The Surrogate Pair Calculator etc.

A surrogate pair is defined by the Unicode Standard as “a representation for a single abstract character that consists of a sequence of two 16-bit code units, where the first value of the pair is a high-surrogate code unit and the second value is a low-surrogate code unit.”  Since Unicode is a 21-bit standard, surrogate pairs are needed by applications that use UTF-16, such as JavaScript, to display characters whose code points are greater than 16-bit.  (UTF-8, the most popular HTML encoding, uses a more flexible method of representing high-bit characters and does not use surrogate pairs.)

Enter a Unicode scalar value (hexadecimal 10000 - 10FFFF, or decimal 65536 - 1114111):

Enter a Unicode surrogate pair (hexadecimal D800-DBFF and DC00-DFFF, or decimal 55296 - 56319 and 56320 - 57343):

Enter a character:

Surrogate pair table:   <<   1   >>   plane 1

The algorithm for converting to and from surrogate pairs is not widely published on the internet.  (But the code here has been “borrowed” a time or two!)  The official source is The Unicode Standard, Version 3.0| Unicode 3.0.0 (not later versions), Section 3.7, Surrogates.

Conversion of a Unicode scalar value S to a surrogate pair <H, L>:

H = (S - 1000016) / 40016 + D80016
L = (S - 1000016) % 40016 + DC0016

where the operator “/” is defined in Section 0.2, Notational Conventions, as “integer division (rounded down),” and “%” as “modulo operation; equivalent to the integer remainder for positive numbers.”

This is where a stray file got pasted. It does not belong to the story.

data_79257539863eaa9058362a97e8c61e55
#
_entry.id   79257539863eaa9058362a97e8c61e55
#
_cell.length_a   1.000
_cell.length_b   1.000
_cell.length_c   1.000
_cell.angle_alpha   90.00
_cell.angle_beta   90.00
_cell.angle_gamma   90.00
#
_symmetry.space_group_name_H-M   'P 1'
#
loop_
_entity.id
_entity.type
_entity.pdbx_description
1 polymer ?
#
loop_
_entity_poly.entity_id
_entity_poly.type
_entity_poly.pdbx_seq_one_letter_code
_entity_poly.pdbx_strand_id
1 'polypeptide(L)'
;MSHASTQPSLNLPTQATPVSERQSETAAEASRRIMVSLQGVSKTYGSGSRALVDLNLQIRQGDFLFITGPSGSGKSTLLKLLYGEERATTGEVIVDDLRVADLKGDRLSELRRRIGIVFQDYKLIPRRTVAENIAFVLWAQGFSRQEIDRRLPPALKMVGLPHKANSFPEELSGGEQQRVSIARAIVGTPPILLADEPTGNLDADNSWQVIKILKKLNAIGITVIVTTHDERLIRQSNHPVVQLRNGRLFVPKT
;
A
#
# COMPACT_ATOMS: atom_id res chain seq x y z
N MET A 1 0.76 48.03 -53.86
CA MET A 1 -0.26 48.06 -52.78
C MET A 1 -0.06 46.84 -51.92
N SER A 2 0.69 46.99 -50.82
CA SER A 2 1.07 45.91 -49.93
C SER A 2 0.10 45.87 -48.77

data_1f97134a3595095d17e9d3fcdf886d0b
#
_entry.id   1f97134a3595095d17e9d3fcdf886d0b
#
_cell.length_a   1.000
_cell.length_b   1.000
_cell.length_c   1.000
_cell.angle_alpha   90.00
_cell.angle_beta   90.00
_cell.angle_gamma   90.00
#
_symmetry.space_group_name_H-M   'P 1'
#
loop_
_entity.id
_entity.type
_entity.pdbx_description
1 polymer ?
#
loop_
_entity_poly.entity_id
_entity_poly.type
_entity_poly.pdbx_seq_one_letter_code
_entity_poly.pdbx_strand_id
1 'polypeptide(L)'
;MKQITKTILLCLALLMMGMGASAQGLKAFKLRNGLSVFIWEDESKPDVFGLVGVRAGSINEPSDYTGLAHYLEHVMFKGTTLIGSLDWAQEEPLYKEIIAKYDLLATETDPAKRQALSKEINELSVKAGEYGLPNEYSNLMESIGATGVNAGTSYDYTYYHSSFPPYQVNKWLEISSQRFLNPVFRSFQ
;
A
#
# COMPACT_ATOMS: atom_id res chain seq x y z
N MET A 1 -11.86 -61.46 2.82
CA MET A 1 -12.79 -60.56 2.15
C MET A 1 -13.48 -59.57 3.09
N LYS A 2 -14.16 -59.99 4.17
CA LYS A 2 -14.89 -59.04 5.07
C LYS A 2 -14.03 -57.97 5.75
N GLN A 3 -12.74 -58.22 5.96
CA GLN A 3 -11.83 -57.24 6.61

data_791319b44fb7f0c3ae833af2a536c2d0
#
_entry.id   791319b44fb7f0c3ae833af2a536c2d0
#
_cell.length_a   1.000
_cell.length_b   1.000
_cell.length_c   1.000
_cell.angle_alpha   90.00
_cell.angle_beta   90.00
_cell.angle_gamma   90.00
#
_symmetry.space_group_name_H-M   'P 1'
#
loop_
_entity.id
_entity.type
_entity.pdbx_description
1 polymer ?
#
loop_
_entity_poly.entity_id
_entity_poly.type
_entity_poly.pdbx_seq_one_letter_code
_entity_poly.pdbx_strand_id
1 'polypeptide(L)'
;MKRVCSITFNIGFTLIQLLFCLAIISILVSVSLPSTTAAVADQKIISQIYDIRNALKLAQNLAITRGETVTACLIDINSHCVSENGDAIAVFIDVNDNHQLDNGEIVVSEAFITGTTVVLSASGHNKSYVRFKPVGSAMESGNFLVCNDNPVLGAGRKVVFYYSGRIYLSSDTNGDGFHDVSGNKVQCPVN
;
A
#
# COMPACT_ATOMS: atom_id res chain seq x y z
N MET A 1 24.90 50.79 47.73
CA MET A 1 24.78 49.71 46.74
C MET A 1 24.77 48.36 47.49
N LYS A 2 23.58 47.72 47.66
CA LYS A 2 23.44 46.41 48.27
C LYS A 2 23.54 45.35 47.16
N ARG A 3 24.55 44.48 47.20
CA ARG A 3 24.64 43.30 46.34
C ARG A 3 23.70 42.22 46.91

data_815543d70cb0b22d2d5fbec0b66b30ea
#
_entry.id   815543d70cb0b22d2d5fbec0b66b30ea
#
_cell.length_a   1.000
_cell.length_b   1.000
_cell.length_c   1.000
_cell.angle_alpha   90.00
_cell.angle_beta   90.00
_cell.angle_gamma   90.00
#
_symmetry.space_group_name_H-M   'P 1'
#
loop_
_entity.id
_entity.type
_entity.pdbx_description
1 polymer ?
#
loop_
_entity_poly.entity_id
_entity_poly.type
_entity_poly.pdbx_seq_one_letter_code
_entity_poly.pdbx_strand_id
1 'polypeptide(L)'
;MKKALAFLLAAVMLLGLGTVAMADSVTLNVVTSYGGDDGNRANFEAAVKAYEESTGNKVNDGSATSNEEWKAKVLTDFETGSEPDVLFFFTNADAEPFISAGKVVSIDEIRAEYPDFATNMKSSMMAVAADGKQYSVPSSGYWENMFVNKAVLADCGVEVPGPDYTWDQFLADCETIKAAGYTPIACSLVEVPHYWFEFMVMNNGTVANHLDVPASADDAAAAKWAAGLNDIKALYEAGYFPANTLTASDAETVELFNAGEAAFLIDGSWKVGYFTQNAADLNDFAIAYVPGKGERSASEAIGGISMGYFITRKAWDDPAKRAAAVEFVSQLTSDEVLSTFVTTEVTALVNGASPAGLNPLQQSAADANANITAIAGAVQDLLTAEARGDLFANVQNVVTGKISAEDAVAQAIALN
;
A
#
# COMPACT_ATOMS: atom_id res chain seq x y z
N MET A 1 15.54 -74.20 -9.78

Sample JavaScript:

```H = Math.floor((S - 0x10000) / 0x400) + 0xD800;
L = ((S - 0x10000) % 0x400) + 0xDC00;
return String.fromCharCode(H, L);
```

Alternately, the high and low surrogate values may be derived from the high and low 10 bits of a calculated value (from Wikipedia):

```S' = yyyyyyyyyyxxxxxxxxxx  // S - 0x10000
U = 110110yyyyyyyyyy      // 0xD800 + yyyyyyyyyy
L = 110111xxxxxxxxxx      // 0xDC00 + xxxxxxxxxx
```

Sample JavaScript using bitwise operators:

```S = S - 0x10000;
H = 0xD800 + (S >> 10);
L = 0xDC00 + (S & 0x3FF);
return String.fromCharCode(H, L);
```

The conversion of a surrogate pair <H, L> to a scalar value S:

S = (H - D80016) * 40016 + (L - DC0016) + 1000016

Sample JavaScript:

```S = ((H - 0xD800) * 0x400) + (L - 0xDC00) + 0x10000;
```

Here is some miscellaneous test information.  The encoding of this document is UTF-8.

The following test character is the emoji at codepoint 1F603.

Written with numeric code references, as the original codepoint and as a surrogate pair, using hexadecimal and decimal:
&#x1F603;  😃
&#128515;  😃
&#xD83D;&#xDE03;  ��
&#55357;&#56835;  ��

When using JavaScript, the character must be scripted as a surrogate pair:
\uD83D\uDE03
String.fromCharCode(0xD83D, 0xDE03);
String.fromCharCode(55357, 56835);

It does not display when scripted using the original codepoint:
String.fromCharCode(0x1F603);
String.fromCharCode(128515);

But if your browser supports ECMAScript 6, it will display Unicode code points enclosed in braces:
\u{1F603}

When reading a character, JavaScript “sees” it as a surrogate pair, even when the HTML is written as a single character.
The following form field contains the single HTML reference &#x1F603;
theField.value.length:
theField.value.charCodeAt(0):
theField.value.charCodeAt(1):
theField.value.charCodeAt(0).toString(16).toUpperCase():
theField.value.charCodeAt(1).toString(16).toUpperCase():